• Defense Minister Yaalon: attacks in Psagot (settlement) and the Jordan Valley started for criminal reasons - Defense Minister said that (neverttheless), they treat these events as nationalist crimes, "because of the intolerable ease with which a girl is stabbed intolerable or a Jew is murdered, as a result of incitement." (Maariv, p. 14/NRG Hebrew)
  • Clashes in Abu Dis following Israeli house demolition - Clashes broke out overnight Monday and continued into Tuesday morning after Israeli bulldozers accompanied by over 30 military vehicles demolished aPalestinian home in the Jerusalem town of Abu Dis. (Maan)
  • Israeli forces set up checkpoint in Jenin village, sparking clashes - Israeli forces raided the Jenin village of Qabatiya on Tuesday and set up a military checkpoint. Eyewitnesses said that four Israeli military patrols and a military vehicle carrying 20 soldiers were stationed at the southern entrance to Qabatiya. Clashes broke out as local villagers reacted to the military checkpoints' presence. (Maan)
  • Elderly Palestinian hit by settler car dies from injuries - An elderly Palestinian man knocked down by a settler car in Qalqiliya last week died on Tuesday from his injuries, relatives said. Family member Nabil Tayyim said that the settler responsible for hitting Tayyim turned himself in at the nearby settlement of Qedumim. (Maan)
  • Palestinian Minister: Israel refusing to release sick prisoners - Prisoners minister Issa Qaraqe on Tuesday said that the Israeli government refused Palestinian Authority requests to release prisoners facing serious health problems. He also said the PA was working to fight "medical negligence" in Israeli jails. (Maan)
  • Bennett calls opposition 'an economic terror attack' - In a fiery debate in the Knesset plenary, economy and trade minister blasts opposition parties for "anti-entrepreneurial policies."  How many jobs have you created in your lives? Bennett asks Meretz MKs. (Israel Hayom)
  • East Jerusalem man sentenced to 42 months for aiding Hezbollah - Former Egged bus driver contacted Hezbollah agent in Beirut, was told to correspond with the terrorist group through email and Facebook. Jerusalem District Court judge says this type of crime has grown in recent years, "requires deterrent punishment." (Israel Hayom)
  • 8 arrested for suspicion of using IDs of Israelis staying abroad - Police raid two Beit Shemesh apartments after receiving information that fake IDs were used to vote in municipal elections; 200 fake IDs seized, 8 people arrested. (Ynet)
  • Frustration and apathy in East Jerusalem on election day - The PLO has called for a boycott of municipal elections since 1967, when Israel occupied East Jerusalem, and it urges that no Palestinian from there should participate in the elections either by voting or running for a seat. (Maan)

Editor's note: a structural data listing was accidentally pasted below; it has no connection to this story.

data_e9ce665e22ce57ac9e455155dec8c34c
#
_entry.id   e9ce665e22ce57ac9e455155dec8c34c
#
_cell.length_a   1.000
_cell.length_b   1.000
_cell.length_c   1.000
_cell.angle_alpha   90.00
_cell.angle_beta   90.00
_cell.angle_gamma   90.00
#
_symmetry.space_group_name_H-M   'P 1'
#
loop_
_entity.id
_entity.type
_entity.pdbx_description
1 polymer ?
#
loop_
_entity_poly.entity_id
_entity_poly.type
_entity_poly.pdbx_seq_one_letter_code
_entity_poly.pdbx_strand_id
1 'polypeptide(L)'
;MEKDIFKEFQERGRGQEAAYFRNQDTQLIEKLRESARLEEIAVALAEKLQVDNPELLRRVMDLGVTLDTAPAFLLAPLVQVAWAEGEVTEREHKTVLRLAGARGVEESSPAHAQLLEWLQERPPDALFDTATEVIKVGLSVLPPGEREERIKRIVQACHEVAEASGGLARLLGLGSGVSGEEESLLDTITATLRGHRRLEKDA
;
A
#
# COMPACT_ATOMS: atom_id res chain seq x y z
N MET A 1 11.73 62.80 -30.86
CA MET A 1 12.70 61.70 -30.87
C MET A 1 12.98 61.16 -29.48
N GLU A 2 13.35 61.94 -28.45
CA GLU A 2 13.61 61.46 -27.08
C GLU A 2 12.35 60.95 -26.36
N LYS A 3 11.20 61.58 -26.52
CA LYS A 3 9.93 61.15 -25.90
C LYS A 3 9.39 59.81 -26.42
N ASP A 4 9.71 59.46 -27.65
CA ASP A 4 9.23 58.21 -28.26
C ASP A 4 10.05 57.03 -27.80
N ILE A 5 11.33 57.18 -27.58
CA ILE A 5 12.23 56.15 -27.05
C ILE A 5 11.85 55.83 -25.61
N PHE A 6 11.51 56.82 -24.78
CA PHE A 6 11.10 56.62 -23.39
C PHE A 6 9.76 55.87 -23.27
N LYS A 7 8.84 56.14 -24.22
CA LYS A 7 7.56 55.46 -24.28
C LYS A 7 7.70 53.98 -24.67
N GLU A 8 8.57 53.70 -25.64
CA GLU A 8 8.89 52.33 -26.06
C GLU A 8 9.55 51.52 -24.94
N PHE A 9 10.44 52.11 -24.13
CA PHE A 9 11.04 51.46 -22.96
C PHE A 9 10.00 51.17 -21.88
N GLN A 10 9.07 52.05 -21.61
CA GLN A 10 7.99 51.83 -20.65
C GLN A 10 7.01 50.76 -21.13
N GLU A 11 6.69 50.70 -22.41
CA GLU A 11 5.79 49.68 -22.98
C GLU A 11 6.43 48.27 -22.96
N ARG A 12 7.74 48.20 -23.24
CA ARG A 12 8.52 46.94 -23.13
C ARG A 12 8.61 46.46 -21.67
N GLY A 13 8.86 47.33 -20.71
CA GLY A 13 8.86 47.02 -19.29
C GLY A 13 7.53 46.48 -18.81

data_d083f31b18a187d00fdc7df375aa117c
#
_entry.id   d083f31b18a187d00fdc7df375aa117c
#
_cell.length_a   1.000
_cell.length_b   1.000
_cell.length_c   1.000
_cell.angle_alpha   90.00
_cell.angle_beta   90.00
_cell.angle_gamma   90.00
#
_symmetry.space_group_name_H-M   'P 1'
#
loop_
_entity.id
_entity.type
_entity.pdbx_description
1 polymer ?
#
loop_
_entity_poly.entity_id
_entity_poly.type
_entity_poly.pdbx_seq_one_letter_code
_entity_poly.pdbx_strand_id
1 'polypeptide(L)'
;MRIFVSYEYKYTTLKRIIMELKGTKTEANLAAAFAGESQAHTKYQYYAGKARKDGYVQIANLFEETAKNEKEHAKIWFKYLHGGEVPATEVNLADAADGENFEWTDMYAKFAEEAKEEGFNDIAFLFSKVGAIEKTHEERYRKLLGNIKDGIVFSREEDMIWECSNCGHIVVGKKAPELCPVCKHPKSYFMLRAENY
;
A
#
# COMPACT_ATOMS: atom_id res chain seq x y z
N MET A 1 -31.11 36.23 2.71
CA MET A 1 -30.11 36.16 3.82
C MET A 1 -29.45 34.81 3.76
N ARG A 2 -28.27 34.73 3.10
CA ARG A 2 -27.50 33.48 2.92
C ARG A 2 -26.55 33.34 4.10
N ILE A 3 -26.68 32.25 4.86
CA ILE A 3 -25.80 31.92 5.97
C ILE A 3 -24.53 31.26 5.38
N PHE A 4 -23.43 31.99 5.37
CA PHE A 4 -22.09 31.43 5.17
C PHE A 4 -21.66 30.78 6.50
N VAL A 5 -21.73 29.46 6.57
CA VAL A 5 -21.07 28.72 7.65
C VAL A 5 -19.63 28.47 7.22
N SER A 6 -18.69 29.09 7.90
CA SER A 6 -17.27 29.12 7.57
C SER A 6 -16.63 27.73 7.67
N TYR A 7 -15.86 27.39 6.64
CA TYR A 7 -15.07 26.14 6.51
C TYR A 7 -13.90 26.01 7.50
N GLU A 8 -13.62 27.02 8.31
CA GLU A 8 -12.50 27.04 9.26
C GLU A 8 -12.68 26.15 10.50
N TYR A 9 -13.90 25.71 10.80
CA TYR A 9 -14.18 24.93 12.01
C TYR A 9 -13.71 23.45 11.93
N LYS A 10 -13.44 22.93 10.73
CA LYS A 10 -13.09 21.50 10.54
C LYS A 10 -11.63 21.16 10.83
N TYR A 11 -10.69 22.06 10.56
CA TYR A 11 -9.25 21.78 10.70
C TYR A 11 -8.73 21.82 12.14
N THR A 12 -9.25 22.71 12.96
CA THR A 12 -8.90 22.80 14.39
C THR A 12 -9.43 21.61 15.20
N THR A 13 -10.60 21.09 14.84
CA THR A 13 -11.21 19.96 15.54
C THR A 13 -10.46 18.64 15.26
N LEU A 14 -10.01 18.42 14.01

• Texas A&M University to establish new campus in Nazareth - U.S. university to take over operations of the Nazareth Academic Institute, which has not received state funding since its establishment in 2010. (Haaretz and Ynet)
  • University tuition higher in Israel than almost all of Europe, study finds - Only in Britain is it more expensive, and loan programs tend to be more available in Europe, according to the Knesset research center.  (Haaretz)
  • Popular Palestinian(-Israeli) wedding singer shot dead - Shafiq Kabha was shot dead late Tuesday by unidentified gunmen in Umm al-Fahm. Born in the village of Kafr Qara in northern Israel, Kabha is considered one of the most popular Palestinian wedding singers both in the West Bank and Palestinian towns in Israel. (Maan)
  • Pentagon deploying Israeli-developed micro-robots - The US is fast-tracking deployment of Roboteam's stair-climbing Micro Tactical Ground Robot with US Army Special Forces. (Globes)
  • Woman faces U.S. immigration charges for lying about role in Israeli bombing - Woman of Palestinian descent was allegedly convicted for a deadly bombing in Israel in 1969. (Agencies, Haaretz)
  • Israeli water tech exports top $2b annually - Israeli companies are displaying innovations in desalination, wastewater treatment, control, and water quality systems at Watec. (Globes)
  • Defeat for Haneen Zoabi: Defeated in Nazareth elections for mayor - MK Hanin Zoabi attempted to overthrow the old Nazareth Mayor Ramez Jaraisy, who has held office for twenty years, but was defeated. Zoabi, a controversial figure in the Israeli public, is considered the exact opposite of the accepted Jaraisy, who is popular in the halls of the Israeli government. She won only 3812 votes. (Globes Hebrew)